Andreas Seidl urges Christian Horner and Toto Wolff to 'keep the respect'
Andreas Seidl disapproves of the slanging match between Toto Wolff and Christian Horner, saying he would not resort to such barbs himself.
The McLaren team principal also intimated it was wrong of Horner to single out a “rogue marshal” for waving a yellow flag that the Red Bull boss thought had led to a grid penalty for Max Verstappen at the Qatar Grand Prix.
The World Championship battle between Mercedes and Red Bull has been peppered with acrimony liberally sprinkled by the two team principals, who have rarely held back from airing their grievances with the opposition in public.
It has all been a bit unseemly or great fun, depending on your stance and how seriously or not you want to take the verbal jousting.
With his professional head on, Seidl is in the first of those two camps and says if he was in Wolff or Horner’s position, he would expect to conduct himself with a bit more decorum.
“I can only speak for myself,” the German told reporters, quoted by GPFans.
“If you watch everything which is ongoing at the moment, it’s obviously clear there is a lot at stake and is different to the battles we are all in further back, which is great to a certain degree for the fans, for the show.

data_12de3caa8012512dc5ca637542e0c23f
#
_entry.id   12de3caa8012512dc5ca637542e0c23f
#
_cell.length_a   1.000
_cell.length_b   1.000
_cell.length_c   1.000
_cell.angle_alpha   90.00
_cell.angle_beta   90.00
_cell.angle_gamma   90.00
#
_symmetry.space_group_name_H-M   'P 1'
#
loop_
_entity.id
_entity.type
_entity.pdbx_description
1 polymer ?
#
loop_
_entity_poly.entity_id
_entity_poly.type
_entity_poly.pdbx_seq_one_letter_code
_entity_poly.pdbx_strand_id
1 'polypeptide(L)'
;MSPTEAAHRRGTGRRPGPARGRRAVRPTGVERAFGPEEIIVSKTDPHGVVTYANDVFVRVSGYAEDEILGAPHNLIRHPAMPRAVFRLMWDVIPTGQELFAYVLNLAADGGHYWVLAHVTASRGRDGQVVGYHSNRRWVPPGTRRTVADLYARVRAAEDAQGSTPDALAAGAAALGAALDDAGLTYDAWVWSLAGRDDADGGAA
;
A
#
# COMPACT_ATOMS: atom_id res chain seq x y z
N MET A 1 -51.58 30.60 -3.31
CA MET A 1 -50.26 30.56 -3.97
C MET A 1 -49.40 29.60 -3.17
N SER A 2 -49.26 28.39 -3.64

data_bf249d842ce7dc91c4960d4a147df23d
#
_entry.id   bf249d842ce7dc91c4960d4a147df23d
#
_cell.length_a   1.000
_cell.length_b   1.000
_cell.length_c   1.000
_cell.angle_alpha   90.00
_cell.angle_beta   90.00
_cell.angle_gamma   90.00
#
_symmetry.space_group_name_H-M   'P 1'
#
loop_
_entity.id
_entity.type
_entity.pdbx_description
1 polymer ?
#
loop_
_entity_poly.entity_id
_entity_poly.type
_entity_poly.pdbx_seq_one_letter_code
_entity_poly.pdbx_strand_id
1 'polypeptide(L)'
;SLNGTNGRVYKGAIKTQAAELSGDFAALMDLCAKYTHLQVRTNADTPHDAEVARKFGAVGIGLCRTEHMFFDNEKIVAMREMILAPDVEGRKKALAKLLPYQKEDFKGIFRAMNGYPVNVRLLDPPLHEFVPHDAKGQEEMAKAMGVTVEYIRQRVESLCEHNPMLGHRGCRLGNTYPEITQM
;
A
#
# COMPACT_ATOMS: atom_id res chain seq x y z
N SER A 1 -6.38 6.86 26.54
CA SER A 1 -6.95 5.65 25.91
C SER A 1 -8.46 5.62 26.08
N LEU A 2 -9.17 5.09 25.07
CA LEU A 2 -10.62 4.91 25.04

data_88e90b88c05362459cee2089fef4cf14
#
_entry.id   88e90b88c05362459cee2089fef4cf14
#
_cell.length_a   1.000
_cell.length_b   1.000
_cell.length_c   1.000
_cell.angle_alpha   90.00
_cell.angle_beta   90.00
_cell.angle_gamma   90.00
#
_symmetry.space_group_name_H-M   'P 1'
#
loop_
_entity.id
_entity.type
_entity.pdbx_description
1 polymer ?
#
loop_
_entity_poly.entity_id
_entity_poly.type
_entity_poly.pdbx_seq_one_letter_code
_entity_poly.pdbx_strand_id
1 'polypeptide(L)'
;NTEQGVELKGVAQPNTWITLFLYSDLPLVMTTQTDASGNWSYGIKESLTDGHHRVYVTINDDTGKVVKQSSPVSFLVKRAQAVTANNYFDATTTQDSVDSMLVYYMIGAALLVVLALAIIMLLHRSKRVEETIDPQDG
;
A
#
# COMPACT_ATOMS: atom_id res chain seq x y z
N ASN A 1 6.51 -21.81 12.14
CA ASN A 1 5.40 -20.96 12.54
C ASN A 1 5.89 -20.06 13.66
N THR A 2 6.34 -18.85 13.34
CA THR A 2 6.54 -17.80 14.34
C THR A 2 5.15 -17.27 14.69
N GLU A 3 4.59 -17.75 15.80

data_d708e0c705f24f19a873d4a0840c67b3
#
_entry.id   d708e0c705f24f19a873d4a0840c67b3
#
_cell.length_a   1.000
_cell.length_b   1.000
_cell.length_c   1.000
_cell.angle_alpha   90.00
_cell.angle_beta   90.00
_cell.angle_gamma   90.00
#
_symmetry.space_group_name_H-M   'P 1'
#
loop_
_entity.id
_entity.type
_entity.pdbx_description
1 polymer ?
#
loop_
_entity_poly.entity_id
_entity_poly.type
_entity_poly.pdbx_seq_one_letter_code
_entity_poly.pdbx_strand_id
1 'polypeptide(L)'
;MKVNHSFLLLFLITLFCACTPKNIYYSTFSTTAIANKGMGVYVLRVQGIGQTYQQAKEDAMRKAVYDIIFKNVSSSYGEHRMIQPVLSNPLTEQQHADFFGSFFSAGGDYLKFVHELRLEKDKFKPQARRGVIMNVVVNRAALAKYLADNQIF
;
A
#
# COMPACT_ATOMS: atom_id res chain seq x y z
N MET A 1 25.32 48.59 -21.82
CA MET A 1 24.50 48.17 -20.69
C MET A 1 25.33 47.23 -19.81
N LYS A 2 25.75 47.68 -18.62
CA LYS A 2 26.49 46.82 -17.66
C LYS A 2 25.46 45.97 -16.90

“But I definitely think some of the comments we have seen in recent weeks are definitely not something I could imagine would come from us in this situation.
“I think it is very important – and it doesn’t matter if you are fighting for wins or you are last – that you always keep the respect for your competitors, for the FIA, for Formula 1.”
After what may have been a heat-of-the-moment comment about the marshal in Qatar, Horner was rebuked by FIA race director Michael Masi – and Seidl also thinks criticising a volunteer is uncalled for.
“We are in this together and it’s [also] important to keep the respect up for all the volunteers out there who, in the end, help us to do these race weekends,” said Seidl.
From Horner’s perspective, he prefers to see his relationship with Wolff as being authentic between two rivals vying for the same prize, rather than trying to pretend it is friendlier than it is.
“Toto and I are very different characters and you know we operate in different ways,” said Horner.
“You don’t have to be best mates with your opponents. How can you be? I think that would be dishonest in many respects, to fake a façade when you are competing against each other.”
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